The Secret Impetus Behind St. Jacinta’s Mortification

Servant of God Sister Lúcia recalls how the vision of hell impacted her cousin, St. Jacinta.

“But the vision of hell obsessed her, and she would ask anxiously again and again, ‘What are the sins those people commit to go to hell?’ “‘I do not know,’ I would respond. ‘Perhaps the sins of not going to Mass on Sunday, of stealing, of saying ugly words, of cursing, of swearing.’

“‘And only for a simple word do they go to hell?’

“‘Well, it’s a sin.”

“‘It wouldn’t be hard for them to have been silent or to have gone to Mass, would it? I am so sorry for poor sinners. If only I could show hell to them!’

“Also she would suddenly get hold of me and say, ‘I’m going to heaven, but you are staying here. If Our Lady lets you, tell everybody what hell is like, so that they will not commit any more sins, and will not go there. So many people falling into hell! So many people in hell!’

“‘Don’t be afraid. You are going to heaven.’

“‘True. But I want all those people to go to heaven, too.’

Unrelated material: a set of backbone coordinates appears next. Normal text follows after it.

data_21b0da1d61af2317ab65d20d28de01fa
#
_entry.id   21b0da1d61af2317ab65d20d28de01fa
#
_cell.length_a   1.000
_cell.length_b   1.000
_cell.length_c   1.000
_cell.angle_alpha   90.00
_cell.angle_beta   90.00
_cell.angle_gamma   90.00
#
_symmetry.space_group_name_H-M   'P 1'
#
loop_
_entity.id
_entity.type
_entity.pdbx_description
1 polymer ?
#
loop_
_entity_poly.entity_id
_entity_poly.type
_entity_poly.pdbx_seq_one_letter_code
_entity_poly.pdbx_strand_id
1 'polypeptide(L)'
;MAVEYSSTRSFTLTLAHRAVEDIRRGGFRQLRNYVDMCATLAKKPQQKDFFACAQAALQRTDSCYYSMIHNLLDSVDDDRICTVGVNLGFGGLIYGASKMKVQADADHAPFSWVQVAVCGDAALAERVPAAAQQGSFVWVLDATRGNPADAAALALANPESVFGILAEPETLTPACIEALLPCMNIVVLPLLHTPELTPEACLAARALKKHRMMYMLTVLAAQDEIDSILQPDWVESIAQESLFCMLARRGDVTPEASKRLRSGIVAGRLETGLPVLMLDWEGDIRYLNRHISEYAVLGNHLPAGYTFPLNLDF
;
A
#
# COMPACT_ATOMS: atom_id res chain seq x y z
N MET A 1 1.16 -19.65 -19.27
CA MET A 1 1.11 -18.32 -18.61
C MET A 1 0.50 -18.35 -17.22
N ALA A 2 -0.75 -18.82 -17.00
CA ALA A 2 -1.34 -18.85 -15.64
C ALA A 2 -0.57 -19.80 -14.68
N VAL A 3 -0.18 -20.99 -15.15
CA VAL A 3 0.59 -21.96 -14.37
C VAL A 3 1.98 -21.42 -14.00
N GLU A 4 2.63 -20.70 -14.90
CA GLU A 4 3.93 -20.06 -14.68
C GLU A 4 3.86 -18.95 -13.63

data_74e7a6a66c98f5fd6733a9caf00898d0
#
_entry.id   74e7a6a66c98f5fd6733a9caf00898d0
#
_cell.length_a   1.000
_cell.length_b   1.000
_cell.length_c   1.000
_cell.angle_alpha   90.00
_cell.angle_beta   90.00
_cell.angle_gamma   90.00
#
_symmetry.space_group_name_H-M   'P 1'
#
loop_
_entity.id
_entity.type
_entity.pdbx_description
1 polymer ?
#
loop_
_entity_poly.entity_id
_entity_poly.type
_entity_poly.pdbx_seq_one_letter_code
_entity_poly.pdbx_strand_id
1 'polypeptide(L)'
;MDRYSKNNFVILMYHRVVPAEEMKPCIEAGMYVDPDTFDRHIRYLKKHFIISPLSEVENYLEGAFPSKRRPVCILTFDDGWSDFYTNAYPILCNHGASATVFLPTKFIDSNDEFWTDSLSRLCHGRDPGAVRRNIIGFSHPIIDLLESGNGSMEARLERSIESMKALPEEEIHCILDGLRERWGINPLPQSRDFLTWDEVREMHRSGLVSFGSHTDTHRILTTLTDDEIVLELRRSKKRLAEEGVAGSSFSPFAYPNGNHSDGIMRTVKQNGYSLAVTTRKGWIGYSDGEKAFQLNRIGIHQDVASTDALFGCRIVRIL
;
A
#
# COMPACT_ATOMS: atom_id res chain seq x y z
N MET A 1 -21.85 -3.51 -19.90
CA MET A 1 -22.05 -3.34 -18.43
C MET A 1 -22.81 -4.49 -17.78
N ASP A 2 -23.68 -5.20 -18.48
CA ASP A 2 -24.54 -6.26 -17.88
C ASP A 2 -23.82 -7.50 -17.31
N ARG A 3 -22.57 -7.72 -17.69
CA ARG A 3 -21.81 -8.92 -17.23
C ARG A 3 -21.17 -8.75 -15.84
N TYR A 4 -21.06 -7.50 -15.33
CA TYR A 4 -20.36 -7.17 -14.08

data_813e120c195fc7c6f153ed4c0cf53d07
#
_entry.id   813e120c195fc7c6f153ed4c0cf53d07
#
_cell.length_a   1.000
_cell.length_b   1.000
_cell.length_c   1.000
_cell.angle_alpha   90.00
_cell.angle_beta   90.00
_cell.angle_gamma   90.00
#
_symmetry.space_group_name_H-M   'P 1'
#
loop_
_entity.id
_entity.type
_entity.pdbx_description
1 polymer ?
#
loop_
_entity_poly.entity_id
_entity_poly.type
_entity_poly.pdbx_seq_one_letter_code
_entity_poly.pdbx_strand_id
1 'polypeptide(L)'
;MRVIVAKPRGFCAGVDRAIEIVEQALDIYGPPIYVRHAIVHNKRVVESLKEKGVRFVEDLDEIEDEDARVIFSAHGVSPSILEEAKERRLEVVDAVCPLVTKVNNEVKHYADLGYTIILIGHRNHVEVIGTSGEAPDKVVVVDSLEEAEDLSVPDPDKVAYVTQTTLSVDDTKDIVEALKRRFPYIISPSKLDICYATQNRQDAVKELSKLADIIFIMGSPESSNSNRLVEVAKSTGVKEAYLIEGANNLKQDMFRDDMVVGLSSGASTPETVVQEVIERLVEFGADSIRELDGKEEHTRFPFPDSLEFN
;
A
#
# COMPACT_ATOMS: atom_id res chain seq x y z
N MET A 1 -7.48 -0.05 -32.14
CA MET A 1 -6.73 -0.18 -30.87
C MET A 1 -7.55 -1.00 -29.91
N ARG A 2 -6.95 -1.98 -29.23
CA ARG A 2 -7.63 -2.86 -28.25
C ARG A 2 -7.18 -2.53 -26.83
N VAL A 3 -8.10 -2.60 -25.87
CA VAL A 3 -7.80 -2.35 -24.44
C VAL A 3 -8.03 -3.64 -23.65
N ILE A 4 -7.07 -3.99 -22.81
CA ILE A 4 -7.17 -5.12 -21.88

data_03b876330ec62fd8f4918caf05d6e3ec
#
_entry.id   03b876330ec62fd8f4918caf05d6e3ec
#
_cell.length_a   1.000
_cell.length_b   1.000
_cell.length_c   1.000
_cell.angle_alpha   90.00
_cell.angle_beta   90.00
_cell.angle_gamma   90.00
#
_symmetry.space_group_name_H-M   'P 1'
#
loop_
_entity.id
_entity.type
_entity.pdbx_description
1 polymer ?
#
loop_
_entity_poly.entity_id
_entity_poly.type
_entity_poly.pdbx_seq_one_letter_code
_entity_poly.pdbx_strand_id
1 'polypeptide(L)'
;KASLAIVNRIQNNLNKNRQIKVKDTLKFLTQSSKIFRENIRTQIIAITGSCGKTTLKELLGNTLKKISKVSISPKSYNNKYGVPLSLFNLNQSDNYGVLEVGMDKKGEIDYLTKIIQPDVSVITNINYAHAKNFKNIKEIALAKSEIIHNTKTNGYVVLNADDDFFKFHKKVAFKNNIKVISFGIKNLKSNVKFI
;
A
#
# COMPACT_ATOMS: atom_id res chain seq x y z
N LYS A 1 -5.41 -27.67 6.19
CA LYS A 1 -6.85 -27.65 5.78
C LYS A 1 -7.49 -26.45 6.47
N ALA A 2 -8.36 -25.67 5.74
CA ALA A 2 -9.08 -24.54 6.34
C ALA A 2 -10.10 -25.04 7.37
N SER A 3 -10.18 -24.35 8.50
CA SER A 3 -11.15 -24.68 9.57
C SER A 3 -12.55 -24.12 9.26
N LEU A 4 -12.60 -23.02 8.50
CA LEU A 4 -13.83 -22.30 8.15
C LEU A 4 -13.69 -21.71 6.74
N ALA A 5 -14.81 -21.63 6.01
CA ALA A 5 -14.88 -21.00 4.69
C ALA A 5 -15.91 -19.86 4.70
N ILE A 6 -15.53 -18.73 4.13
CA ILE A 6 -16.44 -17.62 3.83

“When, to mortify herself, she would refuse to eat, I would say, ‘Come, Jacinta, eat something now.’

“‘No,’ she would reply, ‘I want to offer this sacrifice for sinners who eat too much.’”

During Jacinta’s illness, when Lúcia went to Mass on weekdays, she would say to her, “Jacinta, don’t come. You can’t—today is not Sunday.”

Jacinta would answer immediately, “It doesn’t matter. I want to go for sinners who do not go even on Sunday.”

Whenever she heard an ugly word, she covered her face with her hands and said, “Oh, my  God, don’t these people really know that they can go to hell for saying those things? Forgive them, my Jesus, and convert them. They certainly don’t know that they offend God. What a pity, my Jesus! I pray for them.” And then she would repeat the prayer taught by Our Lady, “Oh, my Jesus, forgive them. . . .”

This is the secret of the mortified life which Jacinta and her companions led. The vision of hell had horrified her to such an extent that all penances and mortifications seemed as nothing if they could save some souls from it. That vision of hell, and the memory of the torments of the damned in that abode of sorrow and pain, gave her in her suffering such a heroic courage that it frightens our softened generation. The horror provoked by the vision of hell, and the salutary effect produced in the soul of the seers, is no more than a repetition of what has taken place in the lives of some saints. For example, one day Our Lord showed to Saint Teresa of Jesus, the great reformer of the Carmelites, the place which had been reserved for her in hell had she not corresponded to a certain grace.

This article is taken from a chapter in Jacinta The Flower of Fatima by Humberto Medeiros which is available from TAN Books.



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